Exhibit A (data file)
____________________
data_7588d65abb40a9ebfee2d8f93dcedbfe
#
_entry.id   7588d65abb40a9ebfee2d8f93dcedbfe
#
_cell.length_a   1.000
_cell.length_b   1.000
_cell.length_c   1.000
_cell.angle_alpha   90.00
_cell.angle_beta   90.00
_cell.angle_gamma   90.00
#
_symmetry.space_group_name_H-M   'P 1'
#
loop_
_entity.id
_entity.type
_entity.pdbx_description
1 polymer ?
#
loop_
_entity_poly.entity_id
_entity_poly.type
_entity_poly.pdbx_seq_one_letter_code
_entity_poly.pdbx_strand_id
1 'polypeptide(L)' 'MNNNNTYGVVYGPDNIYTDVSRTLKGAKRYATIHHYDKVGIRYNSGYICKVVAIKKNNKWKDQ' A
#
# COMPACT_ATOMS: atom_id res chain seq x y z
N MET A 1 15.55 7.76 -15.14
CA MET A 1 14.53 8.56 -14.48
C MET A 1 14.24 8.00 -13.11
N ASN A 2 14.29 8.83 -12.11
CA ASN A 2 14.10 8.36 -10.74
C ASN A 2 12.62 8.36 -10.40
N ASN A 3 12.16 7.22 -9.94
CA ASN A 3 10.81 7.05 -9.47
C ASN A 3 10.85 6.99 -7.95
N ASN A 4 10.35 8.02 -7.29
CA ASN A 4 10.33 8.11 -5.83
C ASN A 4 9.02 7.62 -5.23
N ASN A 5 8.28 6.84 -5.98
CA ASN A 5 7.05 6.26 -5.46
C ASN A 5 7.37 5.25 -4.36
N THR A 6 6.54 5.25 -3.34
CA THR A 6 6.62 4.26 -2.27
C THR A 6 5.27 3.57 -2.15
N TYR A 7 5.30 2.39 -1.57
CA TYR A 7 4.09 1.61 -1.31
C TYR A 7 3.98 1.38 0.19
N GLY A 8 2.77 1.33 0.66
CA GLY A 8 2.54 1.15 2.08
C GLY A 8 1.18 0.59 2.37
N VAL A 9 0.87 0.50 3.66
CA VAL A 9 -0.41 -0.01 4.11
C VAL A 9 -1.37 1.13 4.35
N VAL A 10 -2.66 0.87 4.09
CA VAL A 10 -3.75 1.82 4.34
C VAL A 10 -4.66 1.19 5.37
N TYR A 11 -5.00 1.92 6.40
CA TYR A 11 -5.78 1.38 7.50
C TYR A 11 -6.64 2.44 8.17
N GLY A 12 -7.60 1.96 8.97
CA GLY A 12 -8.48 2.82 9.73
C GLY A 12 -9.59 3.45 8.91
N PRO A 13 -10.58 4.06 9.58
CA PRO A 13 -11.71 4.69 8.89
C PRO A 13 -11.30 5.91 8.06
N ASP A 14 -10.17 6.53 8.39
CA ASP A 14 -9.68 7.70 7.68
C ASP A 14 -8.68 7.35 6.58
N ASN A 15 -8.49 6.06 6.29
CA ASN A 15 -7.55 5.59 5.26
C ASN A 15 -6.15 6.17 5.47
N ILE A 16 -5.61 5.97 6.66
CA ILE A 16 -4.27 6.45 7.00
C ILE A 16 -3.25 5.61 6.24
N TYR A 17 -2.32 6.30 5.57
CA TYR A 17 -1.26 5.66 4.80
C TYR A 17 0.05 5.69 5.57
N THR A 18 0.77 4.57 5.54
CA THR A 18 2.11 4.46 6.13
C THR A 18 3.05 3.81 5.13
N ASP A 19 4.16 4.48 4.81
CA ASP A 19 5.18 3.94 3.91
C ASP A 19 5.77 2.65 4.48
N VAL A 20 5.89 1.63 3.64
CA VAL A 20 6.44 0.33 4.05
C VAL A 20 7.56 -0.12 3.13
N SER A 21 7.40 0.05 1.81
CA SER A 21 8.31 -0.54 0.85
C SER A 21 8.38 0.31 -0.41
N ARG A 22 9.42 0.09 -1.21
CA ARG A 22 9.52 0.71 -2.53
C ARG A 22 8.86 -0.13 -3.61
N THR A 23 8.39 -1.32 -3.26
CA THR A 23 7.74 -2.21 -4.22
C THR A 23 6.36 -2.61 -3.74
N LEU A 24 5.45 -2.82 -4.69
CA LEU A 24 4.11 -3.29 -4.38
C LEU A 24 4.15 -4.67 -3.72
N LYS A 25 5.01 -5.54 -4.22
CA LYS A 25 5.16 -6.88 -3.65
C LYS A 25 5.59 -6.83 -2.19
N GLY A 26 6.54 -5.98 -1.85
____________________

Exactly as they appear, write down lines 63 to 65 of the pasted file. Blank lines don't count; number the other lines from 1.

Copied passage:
C GLY A 12 -9.59 3.45 8.91
N PRO A 13 -10.58 4.06 9.58
CA PRO A 13 -11.71 4.69 8.89